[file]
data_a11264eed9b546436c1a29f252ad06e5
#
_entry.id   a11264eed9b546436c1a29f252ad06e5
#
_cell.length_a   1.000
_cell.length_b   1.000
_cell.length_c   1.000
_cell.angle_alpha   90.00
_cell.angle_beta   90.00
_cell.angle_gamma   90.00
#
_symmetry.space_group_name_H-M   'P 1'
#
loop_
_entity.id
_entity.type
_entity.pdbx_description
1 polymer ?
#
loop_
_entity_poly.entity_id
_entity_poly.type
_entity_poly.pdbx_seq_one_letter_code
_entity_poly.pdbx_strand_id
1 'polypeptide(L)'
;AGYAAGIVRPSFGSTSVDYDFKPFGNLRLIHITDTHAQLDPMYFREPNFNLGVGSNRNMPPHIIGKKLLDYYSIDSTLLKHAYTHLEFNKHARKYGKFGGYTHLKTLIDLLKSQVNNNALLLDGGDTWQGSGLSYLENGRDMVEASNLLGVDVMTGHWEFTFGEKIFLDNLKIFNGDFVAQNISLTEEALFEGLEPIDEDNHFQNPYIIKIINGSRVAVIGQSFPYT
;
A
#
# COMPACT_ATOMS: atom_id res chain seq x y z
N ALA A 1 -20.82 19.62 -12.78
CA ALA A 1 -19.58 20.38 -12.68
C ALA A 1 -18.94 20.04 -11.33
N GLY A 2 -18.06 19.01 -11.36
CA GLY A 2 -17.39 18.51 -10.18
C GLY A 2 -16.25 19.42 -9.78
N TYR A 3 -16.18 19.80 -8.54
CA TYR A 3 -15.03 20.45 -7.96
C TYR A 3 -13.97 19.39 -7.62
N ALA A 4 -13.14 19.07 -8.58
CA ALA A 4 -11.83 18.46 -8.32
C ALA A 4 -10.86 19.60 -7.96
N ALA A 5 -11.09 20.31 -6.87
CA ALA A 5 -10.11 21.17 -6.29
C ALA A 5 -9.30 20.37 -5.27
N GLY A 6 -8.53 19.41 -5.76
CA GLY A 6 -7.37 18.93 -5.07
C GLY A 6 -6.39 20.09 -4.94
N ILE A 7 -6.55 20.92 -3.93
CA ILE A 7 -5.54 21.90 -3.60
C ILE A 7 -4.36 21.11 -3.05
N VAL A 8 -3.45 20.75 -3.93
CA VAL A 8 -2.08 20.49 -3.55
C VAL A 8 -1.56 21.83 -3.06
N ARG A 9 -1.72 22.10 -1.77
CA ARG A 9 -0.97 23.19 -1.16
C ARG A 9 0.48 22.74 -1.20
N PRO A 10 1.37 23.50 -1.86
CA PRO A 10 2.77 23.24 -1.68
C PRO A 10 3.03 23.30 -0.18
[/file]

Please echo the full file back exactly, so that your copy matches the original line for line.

data_a11264eed9b546436c1a29f252ad06e5
#
_entry.id   a11264eed9b546436c1a29f252ad06e5
#
_cell.length_a   1.000
_cell.length_b   1.000
_cell.length_c   1.000
_cell.angle_alpha   90.00
_cell.angle_beta   90.00
_cell.angle_gamma   90.00
#
_symmetry.space_group_name_H-M   'P 1'
#
loop_
_entity.id
_entity.type
_entity.pdbx_description
1 polymer ?
#
loop_
_entity_poly.entity_id
_entity_poly.type
_entity_poly.pdbx_seq_one_letter_code
_entity_poly.pdbx_strand_id
1 'polypeptide(L)'
;AGYAAGIVRPSFGSTSVDYDFKPFGNLRLIHITDTHAQLDPMYFREPNFNLGVGSNRNMPPHIIGKKLLDYYSIDSTLLKHAYTHLEFNKHARKYGKFGGYTHLKTLIDLLKSQVNNNALLLDGGDTWQGSGLSYLENGRDMVEASNLLGVDVMTGHWEFTFGEKIFLDNLKIFNGDFVAQNISLTEEALFEGLEPIDEDNHFQNPYIIKIINGSRVAVIGQSFPYT
;
A
#
# COMPACT_ATOMS: atom_id res chain seq x y z
N ALA A 1 -20.82 19.62 -12.78
CA ALA A 1 -19.58 20.38 -12.68
C ALA A 1 -18.94 20.04 -11.33
N GLY A 2 -18.06 19.01 -11.36
CA GLY A 2 -17.39 18.51 -10.18
C GLY A 2 -16.25 19.42 -9.78
N TYR A 3 -16.18 19.80 -8.54
CA TYR A 3 -15.03 20.45 -7.96
C TYR A 3 -13.97 19.39 -7.62
N ALA A 4 -13.14 19.07 -8.58
CA ALA A 4 -11.83 18.46 -8.32
C ALA A 4 -10.86 19.60 -7.96
N ALA A 5 -11.09 20.31 -6.87
CA ALA A 5 -10.11 21.17 -6.29
C ALA A 5 -9.30 20.37 -5.27
N GLY A 6 -8.53 19.41 -5.76
CA GLY A 6 -7.37 18.93 -5.07
C GLY A 6 -6.39 20.09 -4.94
N ILE A 7 -6.55 20.92 -3.93
CA ILE A 7 -5.54 21.90 -3.60
C ILE A 7 -4.36 21.11 -3.05
N VAL A 8 -3.45 20.75 -3.93
CA VAL A 8 -2.08 20.49 -3.55
C VAL A 8 -1.56 21.83 -3.06
N ARG A 9 -1.72 22.10 -1.77
CA ARG A 9 -0.97 23.19 -1.16
C ARG A 9 0.48 22.74 -1.20
N PRO A 10 1.37 23.50 -1.86
CA PRO A 10 2.77 23.24 -1.68
C PRO A 10 3.03 23.30 -0.18